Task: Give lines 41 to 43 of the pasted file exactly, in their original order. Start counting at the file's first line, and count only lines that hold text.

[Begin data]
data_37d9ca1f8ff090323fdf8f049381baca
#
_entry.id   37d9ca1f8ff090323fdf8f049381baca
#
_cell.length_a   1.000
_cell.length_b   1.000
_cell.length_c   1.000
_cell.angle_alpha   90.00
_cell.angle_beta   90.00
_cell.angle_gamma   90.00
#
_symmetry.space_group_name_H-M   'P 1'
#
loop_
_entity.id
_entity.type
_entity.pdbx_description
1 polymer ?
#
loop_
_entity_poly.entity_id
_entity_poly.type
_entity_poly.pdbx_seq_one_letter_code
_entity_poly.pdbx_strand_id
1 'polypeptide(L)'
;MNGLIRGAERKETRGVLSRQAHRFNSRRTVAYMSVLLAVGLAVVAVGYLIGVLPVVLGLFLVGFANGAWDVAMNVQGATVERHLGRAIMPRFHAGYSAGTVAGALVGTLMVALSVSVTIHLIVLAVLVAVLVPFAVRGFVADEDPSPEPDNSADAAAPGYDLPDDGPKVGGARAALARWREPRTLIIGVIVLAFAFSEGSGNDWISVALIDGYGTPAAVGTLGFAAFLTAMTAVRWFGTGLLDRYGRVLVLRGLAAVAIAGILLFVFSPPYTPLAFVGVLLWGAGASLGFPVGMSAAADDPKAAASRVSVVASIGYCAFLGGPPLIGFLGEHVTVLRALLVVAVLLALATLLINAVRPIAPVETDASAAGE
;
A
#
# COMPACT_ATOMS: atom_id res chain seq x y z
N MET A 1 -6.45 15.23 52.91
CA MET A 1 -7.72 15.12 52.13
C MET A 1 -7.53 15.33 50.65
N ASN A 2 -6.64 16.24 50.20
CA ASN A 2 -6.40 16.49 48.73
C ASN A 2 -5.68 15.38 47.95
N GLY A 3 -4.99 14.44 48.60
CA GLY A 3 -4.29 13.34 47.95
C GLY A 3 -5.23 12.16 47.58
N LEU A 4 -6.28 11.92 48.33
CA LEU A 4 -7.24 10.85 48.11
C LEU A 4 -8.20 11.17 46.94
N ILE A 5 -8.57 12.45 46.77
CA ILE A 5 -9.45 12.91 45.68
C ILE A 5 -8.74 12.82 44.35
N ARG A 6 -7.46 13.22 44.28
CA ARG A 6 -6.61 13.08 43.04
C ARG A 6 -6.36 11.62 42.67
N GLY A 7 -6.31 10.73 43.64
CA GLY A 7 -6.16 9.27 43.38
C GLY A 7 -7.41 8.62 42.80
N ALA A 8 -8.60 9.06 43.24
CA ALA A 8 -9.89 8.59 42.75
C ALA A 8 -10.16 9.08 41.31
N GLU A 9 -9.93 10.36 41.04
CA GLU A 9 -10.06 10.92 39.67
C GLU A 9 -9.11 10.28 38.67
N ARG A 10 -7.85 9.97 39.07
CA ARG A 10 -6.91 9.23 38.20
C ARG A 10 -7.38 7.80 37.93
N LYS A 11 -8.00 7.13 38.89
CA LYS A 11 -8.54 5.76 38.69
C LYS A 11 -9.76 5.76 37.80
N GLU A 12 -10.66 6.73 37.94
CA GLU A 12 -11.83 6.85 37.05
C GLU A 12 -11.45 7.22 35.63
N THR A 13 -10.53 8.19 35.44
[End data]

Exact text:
CA LEU A 4 -7.24 10.85 48.11
C LEU A 4 -8.20 11.17 46.94
N ILE A 5 -8.57 12.45 46.77